The carvings are so detailed and beautiful from my vantage point down below. Sprays of roses, leaves and scroll work crown the top of the French wardrobe given to me by family. The piece is more than 200 years old now, having been created as a new household furnishing (and a somewhat grand one) sometime in the late 1700s. There have been some elegant frocks and waistcoats housed inside its beveled mirrored doors no doubt.
I often look up at the roses from down below on the sofa while reading or writing. They appear so delicate from the distance. Its only when, and rarely so, being dusted or polished that they’re close enough in sight to observe the craftsmanship of each petal and curving leaf. And much to my surprise I’m reminded again that though entirely hand-carved the roses are merely a representation of the velvety, fragrant and fragile roses that grow just outside my door. Up close you can see more detail—then it becomes apparent that they’re not as delicate as perceived from a distance. And they’re also one thing, in a word . . . wooden. Beautiful but no fragrance. Smooth to the touch but inflexible.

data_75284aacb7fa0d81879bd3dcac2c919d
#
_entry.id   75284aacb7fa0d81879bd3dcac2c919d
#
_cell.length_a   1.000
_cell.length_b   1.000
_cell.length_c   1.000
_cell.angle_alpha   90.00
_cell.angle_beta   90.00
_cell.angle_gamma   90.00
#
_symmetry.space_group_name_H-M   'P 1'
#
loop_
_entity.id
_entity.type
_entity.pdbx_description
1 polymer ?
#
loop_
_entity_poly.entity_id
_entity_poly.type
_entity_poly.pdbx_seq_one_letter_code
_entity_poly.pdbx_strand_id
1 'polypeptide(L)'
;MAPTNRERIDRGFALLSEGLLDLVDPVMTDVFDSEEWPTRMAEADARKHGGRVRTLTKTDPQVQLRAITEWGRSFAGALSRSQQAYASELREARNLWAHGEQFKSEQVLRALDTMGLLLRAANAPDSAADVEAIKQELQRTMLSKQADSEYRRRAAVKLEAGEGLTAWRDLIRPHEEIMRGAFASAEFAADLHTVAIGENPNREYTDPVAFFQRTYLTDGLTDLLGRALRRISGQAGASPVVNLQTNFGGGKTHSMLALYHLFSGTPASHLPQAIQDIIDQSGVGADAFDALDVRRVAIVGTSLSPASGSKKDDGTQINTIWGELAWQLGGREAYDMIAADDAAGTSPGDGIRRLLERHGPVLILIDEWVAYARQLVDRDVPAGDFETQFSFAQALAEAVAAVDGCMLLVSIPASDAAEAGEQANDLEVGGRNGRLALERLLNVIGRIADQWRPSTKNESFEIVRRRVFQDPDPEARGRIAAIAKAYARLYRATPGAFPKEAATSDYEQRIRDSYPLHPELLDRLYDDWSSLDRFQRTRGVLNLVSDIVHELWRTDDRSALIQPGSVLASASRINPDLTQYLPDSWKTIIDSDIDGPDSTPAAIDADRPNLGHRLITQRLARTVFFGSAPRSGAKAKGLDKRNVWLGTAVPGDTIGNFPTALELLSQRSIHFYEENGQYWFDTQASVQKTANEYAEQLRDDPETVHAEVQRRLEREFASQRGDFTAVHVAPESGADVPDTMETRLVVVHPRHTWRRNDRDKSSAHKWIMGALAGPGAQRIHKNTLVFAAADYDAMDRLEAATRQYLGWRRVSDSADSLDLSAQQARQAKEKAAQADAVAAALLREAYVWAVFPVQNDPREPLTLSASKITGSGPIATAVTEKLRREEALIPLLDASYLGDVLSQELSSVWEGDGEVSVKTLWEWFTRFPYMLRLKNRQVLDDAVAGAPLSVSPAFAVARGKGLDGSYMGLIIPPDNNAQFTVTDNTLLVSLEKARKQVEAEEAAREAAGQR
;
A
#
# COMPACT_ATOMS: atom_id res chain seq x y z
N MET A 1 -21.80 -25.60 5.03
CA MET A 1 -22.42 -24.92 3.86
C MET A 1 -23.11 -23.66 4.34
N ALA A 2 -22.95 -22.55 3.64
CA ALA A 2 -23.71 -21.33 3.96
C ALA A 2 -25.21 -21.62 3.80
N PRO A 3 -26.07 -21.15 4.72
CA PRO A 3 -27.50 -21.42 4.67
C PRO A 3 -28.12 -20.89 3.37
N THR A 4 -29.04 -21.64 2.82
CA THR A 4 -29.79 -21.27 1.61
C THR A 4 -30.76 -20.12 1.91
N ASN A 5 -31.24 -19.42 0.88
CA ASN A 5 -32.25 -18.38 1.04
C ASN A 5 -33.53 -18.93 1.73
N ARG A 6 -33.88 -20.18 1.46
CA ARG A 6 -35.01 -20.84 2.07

Real roses bend in the wind with ruffled petals and thorny guardians and they don’t require dusting or further polish. Yes, the blooms will fade and the petals will drop one by one. If I could choose to be one or the other I’d prefer to be in the garden, exposed to the fresh air and to the rise and fall of the sun and moon, to be able to enjoy the early morning bird song and even have a little warbler or two build a nest nearby.
Maybe some would prefer to dwell on high in a permanent state of unchanging beauty, and though it does sound tempting at times, its otherwise known as wooden.